> <http://www.c-faq.com/>.



 
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Bill Cunningham
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      11-20-2012
Keith Thompson wrote:
> Geoff <(E-Mail Removed)> writes:
>> On Mon, 19 Nov 2012 19:11:41 -0500, "Bill Cunningham"
>> <(E-Mail Removed)> wrote:
>>> I am using the time and date in my code using asctime () time(),
>>> and localtime(). I know in POSIX they are obsolete but I am
>>> concerned with c89-99. strftime() is suppoed to be the function
>>> used now. I get the time and date just fine with the code I've
>>> written but I want to use the time to seed a random number
>>> generator. I don't know if I want seconds from epoch or what. Any
>>> input?

>>
>> srand((unsigned)time(NULL));

>
> The cast is unnecessary. time() returns a value of type time_t,
> which is an arithmetic type; it will be implicitly converted to
> the appropriate type for the argument to srand() (which, yes,
> happens to be unsigned int).

[snip]

An arithmetic type? So what are you trying to say exactly in simple terms?
This is an example of where I can pick up knowledge. Are you saying with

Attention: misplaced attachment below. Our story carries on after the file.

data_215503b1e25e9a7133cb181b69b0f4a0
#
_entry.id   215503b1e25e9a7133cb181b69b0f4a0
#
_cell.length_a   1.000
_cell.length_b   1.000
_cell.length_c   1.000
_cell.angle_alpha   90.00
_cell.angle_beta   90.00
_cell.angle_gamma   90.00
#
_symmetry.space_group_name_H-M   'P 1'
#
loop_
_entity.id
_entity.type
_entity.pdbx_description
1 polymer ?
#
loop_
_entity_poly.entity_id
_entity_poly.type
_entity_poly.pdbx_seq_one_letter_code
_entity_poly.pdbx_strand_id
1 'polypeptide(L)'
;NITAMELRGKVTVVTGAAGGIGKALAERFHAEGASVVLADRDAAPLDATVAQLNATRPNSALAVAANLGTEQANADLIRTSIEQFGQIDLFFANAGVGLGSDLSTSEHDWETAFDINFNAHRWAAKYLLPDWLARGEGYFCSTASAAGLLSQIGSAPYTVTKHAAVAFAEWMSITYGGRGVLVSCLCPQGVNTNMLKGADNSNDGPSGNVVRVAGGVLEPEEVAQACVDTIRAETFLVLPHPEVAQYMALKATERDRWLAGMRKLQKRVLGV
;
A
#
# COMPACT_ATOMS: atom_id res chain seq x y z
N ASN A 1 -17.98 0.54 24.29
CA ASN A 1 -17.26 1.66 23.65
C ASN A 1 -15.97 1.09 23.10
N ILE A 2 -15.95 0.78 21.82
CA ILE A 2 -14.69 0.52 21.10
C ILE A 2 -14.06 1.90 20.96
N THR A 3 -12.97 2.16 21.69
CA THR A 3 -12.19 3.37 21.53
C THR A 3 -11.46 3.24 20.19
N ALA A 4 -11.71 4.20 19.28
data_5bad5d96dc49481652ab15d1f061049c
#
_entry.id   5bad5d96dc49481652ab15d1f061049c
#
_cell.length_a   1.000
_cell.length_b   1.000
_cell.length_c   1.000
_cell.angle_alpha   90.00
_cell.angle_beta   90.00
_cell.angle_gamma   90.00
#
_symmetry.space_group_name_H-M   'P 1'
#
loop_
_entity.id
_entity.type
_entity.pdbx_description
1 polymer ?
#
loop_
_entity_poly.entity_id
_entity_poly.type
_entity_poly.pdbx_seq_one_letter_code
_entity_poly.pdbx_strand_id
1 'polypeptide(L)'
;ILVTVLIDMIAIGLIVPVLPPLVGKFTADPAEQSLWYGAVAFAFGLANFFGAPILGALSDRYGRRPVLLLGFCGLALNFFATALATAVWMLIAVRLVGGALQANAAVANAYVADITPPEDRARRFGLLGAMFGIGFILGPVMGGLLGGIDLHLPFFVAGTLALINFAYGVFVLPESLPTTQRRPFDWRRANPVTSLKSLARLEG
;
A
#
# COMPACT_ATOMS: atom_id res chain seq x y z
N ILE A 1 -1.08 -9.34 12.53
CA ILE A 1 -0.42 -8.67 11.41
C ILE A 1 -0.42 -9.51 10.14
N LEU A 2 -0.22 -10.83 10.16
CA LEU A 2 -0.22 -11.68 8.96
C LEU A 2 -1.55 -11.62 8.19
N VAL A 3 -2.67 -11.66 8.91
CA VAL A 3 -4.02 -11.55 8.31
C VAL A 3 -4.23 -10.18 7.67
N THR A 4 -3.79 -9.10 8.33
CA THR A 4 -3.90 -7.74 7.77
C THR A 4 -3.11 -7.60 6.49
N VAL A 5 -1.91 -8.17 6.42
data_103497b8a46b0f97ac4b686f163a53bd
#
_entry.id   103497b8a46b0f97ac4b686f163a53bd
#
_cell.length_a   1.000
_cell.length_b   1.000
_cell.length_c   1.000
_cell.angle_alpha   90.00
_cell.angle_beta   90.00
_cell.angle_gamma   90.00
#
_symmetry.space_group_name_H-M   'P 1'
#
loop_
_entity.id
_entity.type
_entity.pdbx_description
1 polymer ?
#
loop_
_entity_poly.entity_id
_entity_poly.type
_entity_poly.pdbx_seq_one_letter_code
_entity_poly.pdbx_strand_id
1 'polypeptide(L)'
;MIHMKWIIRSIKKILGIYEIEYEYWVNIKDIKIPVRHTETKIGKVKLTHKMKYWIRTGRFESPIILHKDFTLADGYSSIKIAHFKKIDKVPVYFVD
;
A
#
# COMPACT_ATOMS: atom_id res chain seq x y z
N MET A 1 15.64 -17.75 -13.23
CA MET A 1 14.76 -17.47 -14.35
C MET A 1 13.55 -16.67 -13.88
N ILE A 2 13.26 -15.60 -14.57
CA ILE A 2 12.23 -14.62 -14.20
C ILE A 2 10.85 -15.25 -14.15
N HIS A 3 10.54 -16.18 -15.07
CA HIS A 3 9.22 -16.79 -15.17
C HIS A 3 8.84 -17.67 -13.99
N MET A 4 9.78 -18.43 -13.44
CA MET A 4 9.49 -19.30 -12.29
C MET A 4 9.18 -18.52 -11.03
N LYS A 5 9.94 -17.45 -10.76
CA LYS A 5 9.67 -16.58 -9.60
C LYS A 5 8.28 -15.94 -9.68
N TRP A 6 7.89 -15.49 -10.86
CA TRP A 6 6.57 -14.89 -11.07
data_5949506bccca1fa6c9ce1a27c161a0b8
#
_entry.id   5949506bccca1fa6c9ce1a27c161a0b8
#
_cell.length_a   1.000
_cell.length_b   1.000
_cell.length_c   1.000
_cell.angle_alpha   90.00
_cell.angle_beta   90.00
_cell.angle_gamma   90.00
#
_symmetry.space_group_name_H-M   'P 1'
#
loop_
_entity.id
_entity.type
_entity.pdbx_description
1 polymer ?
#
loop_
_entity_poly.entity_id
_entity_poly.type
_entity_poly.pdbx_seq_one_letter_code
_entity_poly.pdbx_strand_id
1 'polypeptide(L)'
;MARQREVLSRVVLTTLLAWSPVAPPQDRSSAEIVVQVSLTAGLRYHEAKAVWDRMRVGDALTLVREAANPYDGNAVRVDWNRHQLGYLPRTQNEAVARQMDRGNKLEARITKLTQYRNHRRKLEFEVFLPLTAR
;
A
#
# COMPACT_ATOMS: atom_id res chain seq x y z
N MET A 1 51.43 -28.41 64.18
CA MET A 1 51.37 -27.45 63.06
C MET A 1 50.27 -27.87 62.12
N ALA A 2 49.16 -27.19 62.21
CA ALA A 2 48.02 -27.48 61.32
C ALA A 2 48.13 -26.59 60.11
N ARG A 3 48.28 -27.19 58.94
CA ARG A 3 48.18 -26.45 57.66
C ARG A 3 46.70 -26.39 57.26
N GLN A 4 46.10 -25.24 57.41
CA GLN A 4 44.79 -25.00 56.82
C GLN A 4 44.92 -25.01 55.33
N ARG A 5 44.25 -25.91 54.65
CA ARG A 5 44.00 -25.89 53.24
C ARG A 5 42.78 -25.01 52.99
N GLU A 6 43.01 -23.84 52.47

"arithmetic types" casts aren't necessaary?

Bill


 
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Nobody
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      11-20-2012
On Mon, 19 Nov 2012 19:11:41 -0500, Bill Cunningham wrote:

> I am using the time and date in my code using asctime () time(), and
> localtime(). I know in POSIX they are obsolete but I am concerned with
> c89-99. strftime() is suppoed to be the function used now.


All of those are in C89 and C99. POSIX considers asctime() and ctime()
deprecated in favour of strftime(), as the former use a hard-coded format
with English day and month names.

The others aren't deprecated, although the POSIX-specific re-entrant
functions (gmtime_r, localtime_r) may be preferred over the standard ISO C